- Certificates of Confidentiality. In general, confidentiality of study participants is covered under the Health Insurance Portability and Accountability Act. In addition, if the release of study data could have negative consequences if linked to a certain participant, either by design or due to the nature of the disease or condition, the study can receive a Certificate of Confidentiality. A Certificate of Confidentiality protects investigators and institutions from being compelled to reveal information that would identify research participants.
- Good Clinical Practices.
- International policies. International ethical and scientific quality documents, such as the Good Clinical Practices , created by the International Conference on Harmonization (ICH) of Technical Requirements for Registration of Pharmaceuticals for Human Use, provide further protection for those who take part in clinical studies. Such standards are agreed to by regulatory agencies in the United States, Europe, Japan, and other countries to provide general guidance for assuring that participants in clinical research are respected and protected.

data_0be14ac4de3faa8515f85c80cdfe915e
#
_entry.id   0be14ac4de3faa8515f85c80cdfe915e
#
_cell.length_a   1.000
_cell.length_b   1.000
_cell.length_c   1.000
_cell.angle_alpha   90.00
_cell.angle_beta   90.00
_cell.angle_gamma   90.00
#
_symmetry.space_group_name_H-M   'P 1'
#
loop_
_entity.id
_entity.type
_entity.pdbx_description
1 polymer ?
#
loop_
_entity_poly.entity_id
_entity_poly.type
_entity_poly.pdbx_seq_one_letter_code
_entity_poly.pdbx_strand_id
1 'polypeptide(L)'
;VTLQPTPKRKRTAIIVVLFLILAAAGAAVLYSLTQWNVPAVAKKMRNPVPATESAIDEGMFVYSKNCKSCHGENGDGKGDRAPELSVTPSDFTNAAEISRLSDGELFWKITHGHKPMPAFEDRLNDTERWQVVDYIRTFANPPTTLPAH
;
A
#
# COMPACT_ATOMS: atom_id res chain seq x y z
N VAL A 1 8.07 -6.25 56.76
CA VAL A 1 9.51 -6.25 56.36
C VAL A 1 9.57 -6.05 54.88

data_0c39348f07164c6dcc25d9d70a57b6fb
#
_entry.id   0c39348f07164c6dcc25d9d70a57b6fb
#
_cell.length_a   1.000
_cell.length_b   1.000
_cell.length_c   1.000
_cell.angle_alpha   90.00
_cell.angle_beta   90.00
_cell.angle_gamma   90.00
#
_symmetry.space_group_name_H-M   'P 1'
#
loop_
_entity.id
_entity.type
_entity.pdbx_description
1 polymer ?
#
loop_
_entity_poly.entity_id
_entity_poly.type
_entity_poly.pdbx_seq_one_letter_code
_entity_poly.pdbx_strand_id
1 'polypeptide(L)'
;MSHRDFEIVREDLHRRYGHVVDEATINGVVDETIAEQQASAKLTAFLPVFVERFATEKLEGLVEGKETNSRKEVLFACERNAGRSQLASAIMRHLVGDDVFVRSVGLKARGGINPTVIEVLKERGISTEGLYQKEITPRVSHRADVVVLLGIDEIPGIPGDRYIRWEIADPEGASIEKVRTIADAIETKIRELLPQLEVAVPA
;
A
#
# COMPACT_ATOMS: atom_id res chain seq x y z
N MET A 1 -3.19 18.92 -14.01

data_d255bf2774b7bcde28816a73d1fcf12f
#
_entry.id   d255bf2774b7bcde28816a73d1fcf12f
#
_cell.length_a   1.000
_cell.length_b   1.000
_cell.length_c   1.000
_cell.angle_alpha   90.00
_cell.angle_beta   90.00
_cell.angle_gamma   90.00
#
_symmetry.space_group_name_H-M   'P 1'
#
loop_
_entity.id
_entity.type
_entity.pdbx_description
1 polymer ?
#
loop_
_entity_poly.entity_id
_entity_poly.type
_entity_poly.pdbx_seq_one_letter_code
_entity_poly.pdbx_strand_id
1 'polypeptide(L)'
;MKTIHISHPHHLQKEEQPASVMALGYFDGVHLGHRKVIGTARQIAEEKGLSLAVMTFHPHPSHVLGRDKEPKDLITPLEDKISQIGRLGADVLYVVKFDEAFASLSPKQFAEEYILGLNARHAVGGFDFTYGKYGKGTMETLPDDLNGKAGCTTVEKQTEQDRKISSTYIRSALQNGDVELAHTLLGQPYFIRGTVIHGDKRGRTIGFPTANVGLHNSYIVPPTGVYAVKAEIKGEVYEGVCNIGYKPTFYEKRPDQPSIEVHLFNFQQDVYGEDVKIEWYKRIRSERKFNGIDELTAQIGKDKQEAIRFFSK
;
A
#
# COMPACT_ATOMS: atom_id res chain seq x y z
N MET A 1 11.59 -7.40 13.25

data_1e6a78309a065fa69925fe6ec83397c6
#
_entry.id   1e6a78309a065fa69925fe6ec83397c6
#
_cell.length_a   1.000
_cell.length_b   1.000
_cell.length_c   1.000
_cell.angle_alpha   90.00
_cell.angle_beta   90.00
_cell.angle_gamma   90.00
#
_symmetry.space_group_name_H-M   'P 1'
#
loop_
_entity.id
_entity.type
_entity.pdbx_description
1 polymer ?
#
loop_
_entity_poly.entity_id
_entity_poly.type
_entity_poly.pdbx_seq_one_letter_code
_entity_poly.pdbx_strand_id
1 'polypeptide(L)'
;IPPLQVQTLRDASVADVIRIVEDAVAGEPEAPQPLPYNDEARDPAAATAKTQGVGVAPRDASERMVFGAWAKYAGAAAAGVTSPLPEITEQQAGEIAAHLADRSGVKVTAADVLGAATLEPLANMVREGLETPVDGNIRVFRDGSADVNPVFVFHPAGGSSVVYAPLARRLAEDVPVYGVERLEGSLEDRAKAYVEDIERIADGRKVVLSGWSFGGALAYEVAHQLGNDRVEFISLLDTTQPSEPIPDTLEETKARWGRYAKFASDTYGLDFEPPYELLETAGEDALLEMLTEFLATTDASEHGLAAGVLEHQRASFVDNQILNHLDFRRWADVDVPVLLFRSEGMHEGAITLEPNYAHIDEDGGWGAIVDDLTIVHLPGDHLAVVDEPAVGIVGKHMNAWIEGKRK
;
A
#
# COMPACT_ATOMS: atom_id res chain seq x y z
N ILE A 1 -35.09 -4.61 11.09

- FDA Good Clinical Practice Guidelines. The Food and Drug Administration (FDA) has developed guidelines related to good clinical practices. Guidances, Information Sheets, and Important Notices on Good Clinical Practice
Protections related to an Investigational New Drug (IND) or Investigational Device Exemption (IDE)
If a study involves an IND or IDE, the FDA must approve a study beforehand to exempt the study from FDA licensing requirements, which allows a study to proceed. The sponsor for the study needs to apply for this exemption. The IND or IDE application must include: exact chemical or biological makeup of the therapy and the mechanisms by which it is thought to be effective; results from animal studies; results from clinical trials; how the drug or therapy is manufactured, processed, and packaged; quality control standards; and information about drug or intervention samples of the product in the form(s) in which it is to be administered.
Resources for protecting participants
Study consent process
Data Safety and Monitoring Committees
Certificate of Confidentiality